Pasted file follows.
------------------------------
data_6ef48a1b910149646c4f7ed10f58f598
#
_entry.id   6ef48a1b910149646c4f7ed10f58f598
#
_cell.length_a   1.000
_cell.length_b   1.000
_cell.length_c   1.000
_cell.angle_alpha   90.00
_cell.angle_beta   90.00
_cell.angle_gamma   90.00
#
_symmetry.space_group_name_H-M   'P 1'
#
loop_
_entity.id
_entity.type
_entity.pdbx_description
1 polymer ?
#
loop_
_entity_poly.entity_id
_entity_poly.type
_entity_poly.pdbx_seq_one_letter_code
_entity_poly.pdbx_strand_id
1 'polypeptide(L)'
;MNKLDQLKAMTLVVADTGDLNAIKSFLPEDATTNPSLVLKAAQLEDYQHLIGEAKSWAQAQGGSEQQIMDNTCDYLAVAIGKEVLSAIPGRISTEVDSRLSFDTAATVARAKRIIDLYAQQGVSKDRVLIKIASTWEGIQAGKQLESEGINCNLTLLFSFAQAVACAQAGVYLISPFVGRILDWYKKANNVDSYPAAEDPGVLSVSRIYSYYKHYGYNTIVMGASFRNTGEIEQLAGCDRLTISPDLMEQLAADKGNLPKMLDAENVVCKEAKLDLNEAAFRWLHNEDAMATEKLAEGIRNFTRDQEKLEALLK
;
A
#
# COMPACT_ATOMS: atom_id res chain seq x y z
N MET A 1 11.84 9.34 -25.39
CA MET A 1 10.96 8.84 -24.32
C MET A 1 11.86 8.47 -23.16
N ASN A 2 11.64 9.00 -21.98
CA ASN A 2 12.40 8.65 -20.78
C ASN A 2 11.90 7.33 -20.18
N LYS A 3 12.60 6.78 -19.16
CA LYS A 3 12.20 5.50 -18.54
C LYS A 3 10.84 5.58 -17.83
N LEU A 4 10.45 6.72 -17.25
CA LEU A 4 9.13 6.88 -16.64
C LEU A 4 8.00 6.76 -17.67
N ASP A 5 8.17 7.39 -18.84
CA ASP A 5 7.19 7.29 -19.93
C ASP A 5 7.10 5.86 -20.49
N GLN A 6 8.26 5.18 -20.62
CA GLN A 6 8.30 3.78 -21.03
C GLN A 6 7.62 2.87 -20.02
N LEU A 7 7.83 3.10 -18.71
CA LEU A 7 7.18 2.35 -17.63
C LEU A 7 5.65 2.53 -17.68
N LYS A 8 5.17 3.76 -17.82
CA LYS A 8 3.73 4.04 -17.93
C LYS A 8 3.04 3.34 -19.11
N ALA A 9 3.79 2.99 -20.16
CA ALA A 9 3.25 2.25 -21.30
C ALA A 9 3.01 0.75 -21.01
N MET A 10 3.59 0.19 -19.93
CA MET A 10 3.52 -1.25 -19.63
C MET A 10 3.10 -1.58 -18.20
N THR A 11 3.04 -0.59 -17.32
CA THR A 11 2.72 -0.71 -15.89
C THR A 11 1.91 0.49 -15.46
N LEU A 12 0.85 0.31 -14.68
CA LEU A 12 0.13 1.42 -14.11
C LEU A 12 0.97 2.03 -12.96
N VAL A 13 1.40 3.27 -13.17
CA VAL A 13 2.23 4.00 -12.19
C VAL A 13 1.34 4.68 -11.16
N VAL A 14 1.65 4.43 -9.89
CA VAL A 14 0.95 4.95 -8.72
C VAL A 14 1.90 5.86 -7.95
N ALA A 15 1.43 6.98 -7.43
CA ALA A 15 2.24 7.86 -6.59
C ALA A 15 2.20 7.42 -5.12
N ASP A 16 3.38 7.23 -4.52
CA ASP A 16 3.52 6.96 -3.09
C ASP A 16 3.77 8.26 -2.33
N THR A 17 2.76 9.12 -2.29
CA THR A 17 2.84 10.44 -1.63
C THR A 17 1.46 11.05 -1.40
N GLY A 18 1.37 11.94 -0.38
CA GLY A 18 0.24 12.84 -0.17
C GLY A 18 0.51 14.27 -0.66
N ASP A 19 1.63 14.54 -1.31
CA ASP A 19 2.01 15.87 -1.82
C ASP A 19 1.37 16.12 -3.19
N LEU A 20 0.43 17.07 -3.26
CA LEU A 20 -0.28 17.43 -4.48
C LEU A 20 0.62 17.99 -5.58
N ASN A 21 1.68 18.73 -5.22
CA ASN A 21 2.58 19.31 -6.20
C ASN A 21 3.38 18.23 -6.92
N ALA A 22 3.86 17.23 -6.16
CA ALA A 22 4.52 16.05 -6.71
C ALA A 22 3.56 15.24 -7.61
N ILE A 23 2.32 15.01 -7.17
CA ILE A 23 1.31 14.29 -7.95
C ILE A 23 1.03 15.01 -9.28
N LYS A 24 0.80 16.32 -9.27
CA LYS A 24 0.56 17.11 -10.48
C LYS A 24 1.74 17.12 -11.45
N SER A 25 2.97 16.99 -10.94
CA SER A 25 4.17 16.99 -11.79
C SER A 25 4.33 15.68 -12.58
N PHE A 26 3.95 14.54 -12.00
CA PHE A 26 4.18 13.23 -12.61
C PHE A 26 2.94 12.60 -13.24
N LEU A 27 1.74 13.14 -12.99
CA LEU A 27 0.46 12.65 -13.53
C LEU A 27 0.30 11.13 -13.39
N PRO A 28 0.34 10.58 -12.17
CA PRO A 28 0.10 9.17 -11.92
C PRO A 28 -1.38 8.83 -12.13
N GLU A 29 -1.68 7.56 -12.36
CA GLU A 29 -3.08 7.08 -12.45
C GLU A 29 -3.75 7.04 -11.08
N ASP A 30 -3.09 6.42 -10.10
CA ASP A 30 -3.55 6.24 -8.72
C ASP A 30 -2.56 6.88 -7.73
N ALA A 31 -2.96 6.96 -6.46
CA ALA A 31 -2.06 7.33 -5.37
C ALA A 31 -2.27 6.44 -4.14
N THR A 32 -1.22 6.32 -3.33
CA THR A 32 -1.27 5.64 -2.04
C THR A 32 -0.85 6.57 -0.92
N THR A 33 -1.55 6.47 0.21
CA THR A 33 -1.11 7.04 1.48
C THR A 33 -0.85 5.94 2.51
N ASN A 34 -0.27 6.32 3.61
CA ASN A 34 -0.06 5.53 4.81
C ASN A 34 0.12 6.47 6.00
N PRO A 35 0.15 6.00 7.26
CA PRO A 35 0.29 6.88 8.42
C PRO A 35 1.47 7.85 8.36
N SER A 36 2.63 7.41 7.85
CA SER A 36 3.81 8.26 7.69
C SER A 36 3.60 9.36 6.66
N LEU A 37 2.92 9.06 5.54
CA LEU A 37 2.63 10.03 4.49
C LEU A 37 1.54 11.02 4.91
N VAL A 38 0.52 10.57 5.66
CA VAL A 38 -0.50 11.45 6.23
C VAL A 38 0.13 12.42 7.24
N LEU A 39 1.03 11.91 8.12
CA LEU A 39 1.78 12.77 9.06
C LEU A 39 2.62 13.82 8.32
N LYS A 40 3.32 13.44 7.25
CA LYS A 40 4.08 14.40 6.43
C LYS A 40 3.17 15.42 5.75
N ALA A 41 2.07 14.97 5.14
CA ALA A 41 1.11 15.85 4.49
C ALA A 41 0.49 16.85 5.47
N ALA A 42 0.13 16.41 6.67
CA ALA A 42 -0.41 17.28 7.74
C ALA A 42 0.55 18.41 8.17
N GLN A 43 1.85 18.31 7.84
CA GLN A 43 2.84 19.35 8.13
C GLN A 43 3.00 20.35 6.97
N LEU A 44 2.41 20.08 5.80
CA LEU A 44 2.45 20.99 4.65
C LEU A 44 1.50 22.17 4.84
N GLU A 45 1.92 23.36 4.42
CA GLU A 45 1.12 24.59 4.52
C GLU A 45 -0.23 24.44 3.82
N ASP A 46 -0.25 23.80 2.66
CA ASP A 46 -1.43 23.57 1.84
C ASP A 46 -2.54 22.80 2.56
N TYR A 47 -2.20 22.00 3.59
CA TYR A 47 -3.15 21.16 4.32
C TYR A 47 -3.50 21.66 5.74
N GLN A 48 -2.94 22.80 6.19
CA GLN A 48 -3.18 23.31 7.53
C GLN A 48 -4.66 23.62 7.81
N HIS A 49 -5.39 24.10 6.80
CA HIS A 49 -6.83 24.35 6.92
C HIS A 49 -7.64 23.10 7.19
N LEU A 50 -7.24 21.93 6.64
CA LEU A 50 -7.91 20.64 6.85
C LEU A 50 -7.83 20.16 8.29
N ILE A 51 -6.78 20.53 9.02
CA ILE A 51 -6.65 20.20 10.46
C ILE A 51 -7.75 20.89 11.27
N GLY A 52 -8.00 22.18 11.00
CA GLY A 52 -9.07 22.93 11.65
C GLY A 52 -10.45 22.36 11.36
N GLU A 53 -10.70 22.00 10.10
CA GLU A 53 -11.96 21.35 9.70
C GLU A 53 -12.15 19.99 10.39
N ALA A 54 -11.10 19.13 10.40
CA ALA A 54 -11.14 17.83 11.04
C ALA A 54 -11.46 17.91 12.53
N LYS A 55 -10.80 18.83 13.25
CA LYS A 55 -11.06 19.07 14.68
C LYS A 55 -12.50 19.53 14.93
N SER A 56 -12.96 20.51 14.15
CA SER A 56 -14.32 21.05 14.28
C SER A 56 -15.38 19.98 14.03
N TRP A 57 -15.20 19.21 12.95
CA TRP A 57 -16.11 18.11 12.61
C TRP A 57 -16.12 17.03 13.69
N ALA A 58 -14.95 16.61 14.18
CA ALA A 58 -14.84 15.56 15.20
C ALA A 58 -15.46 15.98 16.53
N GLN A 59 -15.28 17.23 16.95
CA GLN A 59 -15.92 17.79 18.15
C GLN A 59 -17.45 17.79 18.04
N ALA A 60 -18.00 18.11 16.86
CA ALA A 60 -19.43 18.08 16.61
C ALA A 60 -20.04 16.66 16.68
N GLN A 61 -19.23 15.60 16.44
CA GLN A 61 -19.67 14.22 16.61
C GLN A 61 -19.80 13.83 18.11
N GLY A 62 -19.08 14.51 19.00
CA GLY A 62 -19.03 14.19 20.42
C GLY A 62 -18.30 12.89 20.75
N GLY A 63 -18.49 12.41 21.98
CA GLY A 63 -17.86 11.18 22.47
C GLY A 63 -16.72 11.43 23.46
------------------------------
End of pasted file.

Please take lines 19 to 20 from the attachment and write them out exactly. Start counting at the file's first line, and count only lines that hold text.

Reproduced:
#
loop_